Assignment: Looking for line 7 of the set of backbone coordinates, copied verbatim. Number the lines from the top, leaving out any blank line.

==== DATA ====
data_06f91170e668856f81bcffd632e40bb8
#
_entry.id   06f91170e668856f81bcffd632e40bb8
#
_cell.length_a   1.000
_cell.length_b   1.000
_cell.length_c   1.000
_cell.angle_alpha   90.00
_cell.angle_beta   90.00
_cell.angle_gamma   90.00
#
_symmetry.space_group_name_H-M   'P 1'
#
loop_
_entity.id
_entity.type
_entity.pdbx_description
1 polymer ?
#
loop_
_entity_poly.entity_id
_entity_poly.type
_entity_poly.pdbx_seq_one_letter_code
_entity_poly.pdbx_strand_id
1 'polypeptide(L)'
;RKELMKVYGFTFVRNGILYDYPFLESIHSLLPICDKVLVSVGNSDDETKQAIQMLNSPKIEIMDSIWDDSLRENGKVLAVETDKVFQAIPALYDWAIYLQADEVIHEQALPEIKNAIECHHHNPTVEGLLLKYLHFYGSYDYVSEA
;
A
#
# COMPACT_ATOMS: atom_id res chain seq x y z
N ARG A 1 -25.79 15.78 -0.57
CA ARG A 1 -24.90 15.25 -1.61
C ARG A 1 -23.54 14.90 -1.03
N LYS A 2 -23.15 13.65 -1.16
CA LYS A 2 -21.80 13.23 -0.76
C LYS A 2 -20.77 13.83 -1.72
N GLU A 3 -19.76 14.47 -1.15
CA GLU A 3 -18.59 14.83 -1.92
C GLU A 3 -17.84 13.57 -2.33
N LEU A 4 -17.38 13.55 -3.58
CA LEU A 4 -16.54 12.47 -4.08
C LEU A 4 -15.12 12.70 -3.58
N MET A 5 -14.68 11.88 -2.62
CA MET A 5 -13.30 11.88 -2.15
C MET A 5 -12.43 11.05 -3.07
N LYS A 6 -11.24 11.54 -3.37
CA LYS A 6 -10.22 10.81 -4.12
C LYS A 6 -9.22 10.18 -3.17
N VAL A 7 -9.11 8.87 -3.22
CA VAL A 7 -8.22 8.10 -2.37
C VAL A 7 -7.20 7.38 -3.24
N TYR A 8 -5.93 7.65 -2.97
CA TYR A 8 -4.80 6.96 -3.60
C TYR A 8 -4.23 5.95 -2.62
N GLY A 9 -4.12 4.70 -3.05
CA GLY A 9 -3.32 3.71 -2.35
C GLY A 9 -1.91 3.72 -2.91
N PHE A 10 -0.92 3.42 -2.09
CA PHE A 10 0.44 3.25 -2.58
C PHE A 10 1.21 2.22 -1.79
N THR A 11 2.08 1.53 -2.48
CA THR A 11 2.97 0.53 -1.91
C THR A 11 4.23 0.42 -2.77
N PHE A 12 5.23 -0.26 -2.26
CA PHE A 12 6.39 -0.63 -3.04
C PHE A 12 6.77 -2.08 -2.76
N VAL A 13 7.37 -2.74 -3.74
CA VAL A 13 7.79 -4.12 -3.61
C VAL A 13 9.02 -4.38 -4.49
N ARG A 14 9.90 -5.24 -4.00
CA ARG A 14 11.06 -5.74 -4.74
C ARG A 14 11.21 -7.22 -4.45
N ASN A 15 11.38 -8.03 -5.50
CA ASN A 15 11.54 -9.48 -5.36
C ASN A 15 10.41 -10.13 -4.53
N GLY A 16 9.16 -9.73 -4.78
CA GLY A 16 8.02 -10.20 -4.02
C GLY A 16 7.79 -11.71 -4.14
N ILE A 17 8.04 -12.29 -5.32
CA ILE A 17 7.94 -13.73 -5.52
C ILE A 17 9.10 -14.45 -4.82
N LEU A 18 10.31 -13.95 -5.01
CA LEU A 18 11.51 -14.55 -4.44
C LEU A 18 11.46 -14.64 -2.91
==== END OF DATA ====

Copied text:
_cell.length_c   1.000